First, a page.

Taking a closer look at the demographics of Americans who considered themselves to be members of the Klan around the 1920’s only helps to reinforce the assertion that white supremacy was gaining a broader appeal. While it may be tempting to entertain the idea that all Klan members were rural, “rednecks” on the fridges of society, Dobratz and Shanks-Meile report that “Many Klan members came from urban areas, and although they were Protestant, they often were not fundamentalists…The Klan thrived in places that had a small percentage of minorities” (40). According to these historians, the second wave’s members were often motivated to join in the hope of attacking local politicians who failed to enforce the laws of Prohibition and who did not adequately fund schools. These concerns did, however, still align with a racist attitude toward minorities. “The Klan’s racism fit into the white Protestant culture of the Midwest that valued religious and racial homogeneity and distrusted outsiders” (Dobratz and Shanks-Meile 41).
In his book Blood in the Face: The Ku Klux Klan, Aryan Nation, Nazi Skinheads and the Rise of a New White Culture, James Ridgeway suggests that white supremacist groups actively recruited across American by winning over the favor of ministers and sympathizing with Americans about rising crime rates and the evils of alcohol (36). Klan members suggested that the white supremacist movement would be the answer to the deterioration of America’s moral society. Thus, unlike the first wave of masked night riders, the second coming of white supremacy was a movement that appealed to huge numbers of religiously minded, socially concerned white Americans. While racism was, at all times, central to of the Klan’s ideology, other, more socially acceptable messages were often placed at the forefront.
Though the Klan’s activity decreased in the years following its 1920’s surge, the Civil Rights movement of the 1950’s and 1960’s once again encouraged American citizens to support a white supremacist ideology. As was the case in the years immediately following the Civil War, it become clear that racism towards blacks and other marginalized populations was directly linked to the prospect of those populations upsetting white economic dominance. Just as the Thirteenth through Fifteenth Amendments had promised blacks freedoms that would lead to greater economic equality, so too did the 1954 Supreme Court ruling on Brown vs. The Board of Education in Kansas make room for the possibility of greater upward mobility within the black population.
In his book Brown v. Board of Education: A Brief History with Documents, Waldo E. Martin Jr. highlights the effects that the decision to desegregate schools would have on the black population by explaining the poor conditions of segregated schools in the middle of the twentieth century. In Clarendon County, South Carolina, one of the five cases that joined the Brown vs. The Board of Education trail, Martin reports that “For the 1949-50 school term, the county spent $43 per black child and $179 per white child”(2). When looking at the unequal distribution of resources, it becomes clear that segregation barred the black community from equal socioeconomic opportunities. Ideally, the desegregation of schools would make possible more equal opportunities for blacks.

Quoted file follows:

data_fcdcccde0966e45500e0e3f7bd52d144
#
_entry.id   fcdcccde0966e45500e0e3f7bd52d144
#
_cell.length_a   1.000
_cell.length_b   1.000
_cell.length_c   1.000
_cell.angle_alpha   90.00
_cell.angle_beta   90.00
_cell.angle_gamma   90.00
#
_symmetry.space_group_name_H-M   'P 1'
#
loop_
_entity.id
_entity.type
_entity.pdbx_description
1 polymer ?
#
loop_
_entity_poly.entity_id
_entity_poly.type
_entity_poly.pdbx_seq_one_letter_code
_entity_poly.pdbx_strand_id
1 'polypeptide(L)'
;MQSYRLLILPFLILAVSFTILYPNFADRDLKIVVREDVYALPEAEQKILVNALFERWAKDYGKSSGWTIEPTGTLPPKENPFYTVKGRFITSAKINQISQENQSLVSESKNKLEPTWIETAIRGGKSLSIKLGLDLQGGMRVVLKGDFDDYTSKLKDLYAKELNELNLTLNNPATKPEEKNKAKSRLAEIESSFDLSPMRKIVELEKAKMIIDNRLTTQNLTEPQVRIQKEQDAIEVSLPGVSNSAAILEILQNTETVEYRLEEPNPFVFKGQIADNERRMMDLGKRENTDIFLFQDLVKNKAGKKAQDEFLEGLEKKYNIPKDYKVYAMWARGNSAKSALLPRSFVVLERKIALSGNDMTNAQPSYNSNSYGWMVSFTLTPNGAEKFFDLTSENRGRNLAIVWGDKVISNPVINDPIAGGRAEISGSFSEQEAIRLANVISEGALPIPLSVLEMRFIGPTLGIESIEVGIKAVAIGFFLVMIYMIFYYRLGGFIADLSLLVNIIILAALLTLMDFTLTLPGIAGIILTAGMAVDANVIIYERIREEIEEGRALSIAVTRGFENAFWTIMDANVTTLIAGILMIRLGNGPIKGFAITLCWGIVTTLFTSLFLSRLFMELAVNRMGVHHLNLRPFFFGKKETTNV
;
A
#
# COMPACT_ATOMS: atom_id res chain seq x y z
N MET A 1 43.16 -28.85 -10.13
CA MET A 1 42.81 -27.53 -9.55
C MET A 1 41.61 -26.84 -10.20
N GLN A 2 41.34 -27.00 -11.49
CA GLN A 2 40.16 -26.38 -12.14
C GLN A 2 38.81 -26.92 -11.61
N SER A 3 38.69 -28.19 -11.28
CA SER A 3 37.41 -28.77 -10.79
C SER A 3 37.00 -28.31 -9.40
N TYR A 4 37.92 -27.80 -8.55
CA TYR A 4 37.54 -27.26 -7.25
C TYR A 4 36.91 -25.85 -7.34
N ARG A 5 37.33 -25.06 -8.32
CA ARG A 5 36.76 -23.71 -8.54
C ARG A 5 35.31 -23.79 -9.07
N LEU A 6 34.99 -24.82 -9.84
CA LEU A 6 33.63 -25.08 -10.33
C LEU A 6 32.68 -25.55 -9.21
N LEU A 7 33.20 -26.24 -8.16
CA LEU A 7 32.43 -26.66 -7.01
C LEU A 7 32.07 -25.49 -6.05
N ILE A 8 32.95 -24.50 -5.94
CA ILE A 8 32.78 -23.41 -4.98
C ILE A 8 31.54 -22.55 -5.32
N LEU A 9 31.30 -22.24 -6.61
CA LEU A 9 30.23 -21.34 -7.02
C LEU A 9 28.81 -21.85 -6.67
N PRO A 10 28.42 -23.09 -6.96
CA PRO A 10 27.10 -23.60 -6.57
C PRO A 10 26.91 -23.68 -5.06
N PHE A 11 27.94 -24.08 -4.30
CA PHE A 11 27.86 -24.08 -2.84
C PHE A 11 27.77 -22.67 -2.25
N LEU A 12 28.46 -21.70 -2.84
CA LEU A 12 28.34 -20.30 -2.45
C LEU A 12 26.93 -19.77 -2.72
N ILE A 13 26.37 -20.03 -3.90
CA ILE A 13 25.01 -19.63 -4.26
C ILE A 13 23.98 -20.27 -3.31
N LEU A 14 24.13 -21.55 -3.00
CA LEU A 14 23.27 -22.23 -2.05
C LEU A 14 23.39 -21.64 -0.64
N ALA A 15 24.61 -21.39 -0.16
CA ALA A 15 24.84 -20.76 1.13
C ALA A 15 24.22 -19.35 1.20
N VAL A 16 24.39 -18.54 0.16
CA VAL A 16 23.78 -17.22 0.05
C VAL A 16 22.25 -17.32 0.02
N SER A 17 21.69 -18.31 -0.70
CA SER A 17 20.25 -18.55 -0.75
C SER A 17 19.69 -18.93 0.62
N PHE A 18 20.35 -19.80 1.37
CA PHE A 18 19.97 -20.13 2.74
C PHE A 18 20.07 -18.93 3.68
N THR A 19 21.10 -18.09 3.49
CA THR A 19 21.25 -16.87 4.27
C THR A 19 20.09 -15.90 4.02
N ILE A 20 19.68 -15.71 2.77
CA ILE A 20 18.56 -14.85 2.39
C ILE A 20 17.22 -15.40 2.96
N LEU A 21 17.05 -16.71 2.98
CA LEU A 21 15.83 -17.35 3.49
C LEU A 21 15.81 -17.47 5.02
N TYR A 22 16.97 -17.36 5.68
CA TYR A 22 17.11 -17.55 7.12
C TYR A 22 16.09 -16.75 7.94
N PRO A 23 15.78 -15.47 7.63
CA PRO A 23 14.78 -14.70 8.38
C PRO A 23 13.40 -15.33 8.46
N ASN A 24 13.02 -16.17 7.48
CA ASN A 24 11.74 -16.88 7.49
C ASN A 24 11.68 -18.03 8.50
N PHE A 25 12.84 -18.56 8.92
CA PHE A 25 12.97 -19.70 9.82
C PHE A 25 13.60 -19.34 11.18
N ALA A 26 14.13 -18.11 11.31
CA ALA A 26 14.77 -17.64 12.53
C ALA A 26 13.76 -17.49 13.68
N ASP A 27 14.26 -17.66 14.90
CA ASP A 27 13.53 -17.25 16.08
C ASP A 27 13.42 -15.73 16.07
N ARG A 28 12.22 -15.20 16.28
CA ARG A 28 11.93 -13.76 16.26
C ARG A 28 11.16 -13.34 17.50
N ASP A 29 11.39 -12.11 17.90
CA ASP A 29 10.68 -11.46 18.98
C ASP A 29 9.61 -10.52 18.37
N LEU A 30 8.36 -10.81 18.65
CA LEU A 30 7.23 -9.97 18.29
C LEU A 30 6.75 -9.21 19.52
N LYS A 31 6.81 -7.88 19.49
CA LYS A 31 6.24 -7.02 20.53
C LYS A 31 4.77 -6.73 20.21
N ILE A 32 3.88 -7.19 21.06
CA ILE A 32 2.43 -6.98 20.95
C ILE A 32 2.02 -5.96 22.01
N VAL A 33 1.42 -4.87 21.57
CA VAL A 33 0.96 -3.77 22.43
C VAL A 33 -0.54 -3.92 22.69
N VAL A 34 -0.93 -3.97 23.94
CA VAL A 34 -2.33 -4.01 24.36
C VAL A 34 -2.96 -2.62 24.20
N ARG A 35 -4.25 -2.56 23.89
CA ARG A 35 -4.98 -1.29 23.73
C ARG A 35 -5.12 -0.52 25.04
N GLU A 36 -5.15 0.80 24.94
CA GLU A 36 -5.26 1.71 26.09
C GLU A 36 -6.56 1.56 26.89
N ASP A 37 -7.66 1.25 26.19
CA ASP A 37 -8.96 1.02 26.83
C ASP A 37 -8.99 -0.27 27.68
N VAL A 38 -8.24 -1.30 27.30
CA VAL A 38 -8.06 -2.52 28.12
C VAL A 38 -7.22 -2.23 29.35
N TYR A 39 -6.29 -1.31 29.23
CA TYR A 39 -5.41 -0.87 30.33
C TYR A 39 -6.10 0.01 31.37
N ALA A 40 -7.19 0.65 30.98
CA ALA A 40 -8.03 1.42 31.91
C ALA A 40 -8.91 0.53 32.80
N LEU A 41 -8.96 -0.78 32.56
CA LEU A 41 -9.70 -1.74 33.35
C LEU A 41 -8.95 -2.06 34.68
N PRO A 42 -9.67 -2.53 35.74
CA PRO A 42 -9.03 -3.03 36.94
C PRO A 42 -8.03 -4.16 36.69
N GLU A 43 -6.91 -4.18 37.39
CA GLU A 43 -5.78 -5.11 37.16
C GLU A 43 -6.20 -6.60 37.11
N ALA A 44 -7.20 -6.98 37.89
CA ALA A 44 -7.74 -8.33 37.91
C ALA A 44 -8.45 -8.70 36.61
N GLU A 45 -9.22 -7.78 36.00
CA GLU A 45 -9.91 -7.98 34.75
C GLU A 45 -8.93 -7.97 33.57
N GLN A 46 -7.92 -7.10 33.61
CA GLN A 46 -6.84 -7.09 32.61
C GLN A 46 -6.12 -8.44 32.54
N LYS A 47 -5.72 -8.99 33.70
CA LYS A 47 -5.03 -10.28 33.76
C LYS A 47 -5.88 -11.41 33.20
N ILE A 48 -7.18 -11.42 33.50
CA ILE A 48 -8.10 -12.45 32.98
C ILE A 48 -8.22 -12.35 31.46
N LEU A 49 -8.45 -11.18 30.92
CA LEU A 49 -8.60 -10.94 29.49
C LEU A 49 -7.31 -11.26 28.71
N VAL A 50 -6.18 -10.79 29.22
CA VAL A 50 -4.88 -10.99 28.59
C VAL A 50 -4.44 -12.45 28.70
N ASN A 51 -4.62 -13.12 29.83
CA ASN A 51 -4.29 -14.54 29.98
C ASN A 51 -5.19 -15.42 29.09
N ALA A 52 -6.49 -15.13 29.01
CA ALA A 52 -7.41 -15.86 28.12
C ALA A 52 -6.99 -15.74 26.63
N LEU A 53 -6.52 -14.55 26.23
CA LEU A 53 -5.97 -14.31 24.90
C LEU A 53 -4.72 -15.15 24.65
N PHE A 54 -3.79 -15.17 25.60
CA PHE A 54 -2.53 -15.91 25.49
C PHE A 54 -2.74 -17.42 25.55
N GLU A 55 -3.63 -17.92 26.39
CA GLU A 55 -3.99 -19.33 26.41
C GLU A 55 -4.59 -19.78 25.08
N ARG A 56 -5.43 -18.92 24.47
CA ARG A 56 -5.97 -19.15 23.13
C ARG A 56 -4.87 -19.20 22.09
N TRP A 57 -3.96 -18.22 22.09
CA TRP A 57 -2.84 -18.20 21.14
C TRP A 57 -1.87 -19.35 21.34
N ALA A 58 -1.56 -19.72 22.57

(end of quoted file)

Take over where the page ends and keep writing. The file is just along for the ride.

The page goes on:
In addition to desegregation, the civil rights movement of the 1950’s and 1960’s brought to the forefront leaders such as Martin Luther King Jr. and Malcolm X, who sought to give African Americans the same social and economic rights available to their white counterparts. In his famous “I Have a Dream” speech on the steps of the Lincoln Memorial in 1963, King stated “We’ve come to cash this check, a check that will give us upon demand the riches of freedom and the security of justice”(1). Though King was speaking somewhat figuratively in this case, the Civil Rights Movement, which sought for equal wages among other rights not previously afforded to blacks, was again a call for greater economic equality. Not surprisingly, the fear of white economic displacement was met with racism.
While this exploration has focused largely on the Ku Klux Klan because of its historical significance and its widely accepted position as one of the oldest and most well known white supremacist groups in America, it is important to recognize that the Civil Rights Movement marked the establishment of many other groups with similar aims. In response to the equalities called for by King and other black leaders, numerous militia-minded organizations such as The Minutemen, The John Birch Society, The American Nazi Party, The Liberty Lobby, and a series of more locally organized chapters of the KKK sprung up to oppose an increase in African American rights (Ridgeway 14-5). Bound by an anti-black, anti-Semitic, and anti-immigrant ideology, the third wave of white supremacy was also characterized by a higher number of localized organizations.